“Maybe there are other things that can be meaningful to me.” The athlete tries out new ways to redefine his/her satisfaction - pursuing academia, exploring other potential interests, starting up a new hobby, building some new skills, etc.  Matt Brown, PhD, Sports Psychology, explains, “A new challenge can provide a motivating force to break out of the low energy and inactivity. . . .pull them out of their down period and provide a vision for the future” (Brown, 1998)

Acceptance- Finding a meaningful way forward

Acceptance implies forward-movement. It is a moving away from the negative emotions and an emphasis on building something positive. The athlete moves on, finding meaning in other activities. Sometimes a sidelined athlete experiences acceptance but later is confronted with some sort of trigger which causes him/her to go through the grief again. Maybe it’s the launch of his/her sports season the following year. Maybe his/her old teammates start receiving college recruitment letters. A number of circumstances can cause the athlete to re-enter the grieving process.

Ken Ravizza, PhD, Professor of Sports Psychology at Cal State Fullerton says, "We used to believe that the stages occurred in that order, but we've found that athletes actually bounce around. One day they're angry, one day they're in denial, the next day they seem to have accepted it, and the day after that their angry again. But these distinct emotions are all there at some point." It may be helpful to think of the stages of grief for sidelined athletes more as a general process of grief and transition. This chart shows the potential “looping effect” of the process of grief and transition for sidelined athletes. 

Looping Effect | Grief and Transition.png

Understanding what an athlete can potentially expect to experience when coping with an unexpected career-ending injury or diagnosis can be a powerful piece of knowledge, both for the athlete and his/her family. When the process to healthy emotional recovery is demystified, all parties benefit and can work to move forward in healthy emotional recovery.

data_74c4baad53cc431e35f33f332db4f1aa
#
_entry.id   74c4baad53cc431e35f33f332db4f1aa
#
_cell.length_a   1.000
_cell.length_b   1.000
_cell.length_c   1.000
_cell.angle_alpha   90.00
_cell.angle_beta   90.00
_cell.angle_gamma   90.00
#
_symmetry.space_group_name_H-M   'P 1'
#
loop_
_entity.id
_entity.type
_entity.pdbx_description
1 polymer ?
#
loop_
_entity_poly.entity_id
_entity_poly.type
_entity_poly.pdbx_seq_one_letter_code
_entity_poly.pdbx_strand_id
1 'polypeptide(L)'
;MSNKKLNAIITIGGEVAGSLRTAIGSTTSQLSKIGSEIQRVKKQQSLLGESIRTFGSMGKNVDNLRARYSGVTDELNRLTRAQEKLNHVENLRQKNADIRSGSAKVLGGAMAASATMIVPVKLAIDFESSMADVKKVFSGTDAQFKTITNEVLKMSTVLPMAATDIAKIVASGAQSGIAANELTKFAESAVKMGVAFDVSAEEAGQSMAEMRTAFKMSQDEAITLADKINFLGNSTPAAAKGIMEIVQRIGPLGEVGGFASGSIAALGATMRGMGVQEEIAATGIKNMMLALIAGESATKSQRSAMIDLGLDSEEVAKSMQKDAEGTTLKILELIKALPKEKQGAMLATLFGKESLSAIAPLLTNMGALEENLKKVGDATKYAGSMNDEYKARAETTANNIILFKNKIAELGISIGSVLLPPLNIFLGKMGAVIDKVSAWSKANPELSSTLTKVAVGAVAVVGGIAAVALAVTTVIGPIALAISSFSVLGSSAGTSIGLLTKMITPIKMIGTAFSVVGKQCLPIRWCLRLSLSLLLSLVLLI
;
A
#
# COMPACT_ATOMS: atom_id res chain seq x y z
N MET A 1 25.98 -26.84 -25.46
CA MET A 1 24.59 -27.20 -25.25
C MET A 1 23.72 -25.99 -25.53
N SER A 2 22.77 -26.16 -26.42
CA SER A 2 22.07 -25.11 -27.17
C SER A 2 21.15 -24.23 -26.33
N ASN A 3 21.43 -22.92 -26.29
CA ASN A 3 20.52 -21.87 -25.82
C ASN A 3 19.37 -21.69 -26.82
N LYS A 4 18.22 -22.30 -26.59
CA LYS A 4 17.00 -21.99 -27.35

If you are a sidelined athlete struggling to find your way forward, we encourage you to reach out to someone and let them know. We recommend reading the follow up article Healthy Adjustment Part 3: Finding Your Voice in the Aftermath. We at Sidelined USA can help connect you to others who have experienced what you are going through. Take a look at our Connection page to watch videos of other sidelined athletes and their stories and join our online connection group

Disclaimer: This article is for informational purposes only. Neither Sidelined USA nor its affiliates provide clinical or medical care of any kind via their relationship with Sidelined. At no time should a user have an expectation of clinical care or professional services offered or rendered. 


Brown, Matthew Tyler. (1998) Healthy Adjustment Following a Career-Ending Athletic Injury. MA thesis, University of Alberta.

Loberg, Lauren Aline. (2009) In at Instant It Was Over: The Athlete's Experience of a Career-Ending Injury. PhD diss., University of Tennessee.

Leddy, M.H., Lambert, J.J. & Ogles, B.M. (1994) Psychological consequences of athletic injury amount high-level competitors. Research Quarterly for Exercise and Sport, 65, 347-354.

Schlossberg, N. K. (1981). A model for analyzing human adaptation to transition. The Counseling Psychologist, 9(2), 2-18.

Smith, Laura. "Point of No Return." Training & Conditioning. 29 Jan. 2015. Web. 16 Oct. 2017


Christine Pinalto

Sidelined USA's Executive Director and Co-founder, Sidelined USA Board Chair

"I am passionate about providing support for both sidelined athletes and their parents in the transition following the end of an athletic career due to medical disqualification. There is power in learning from those who have faced this difficult transition and who have found a way to thrive after such a devastating loss."

Cade Pinalto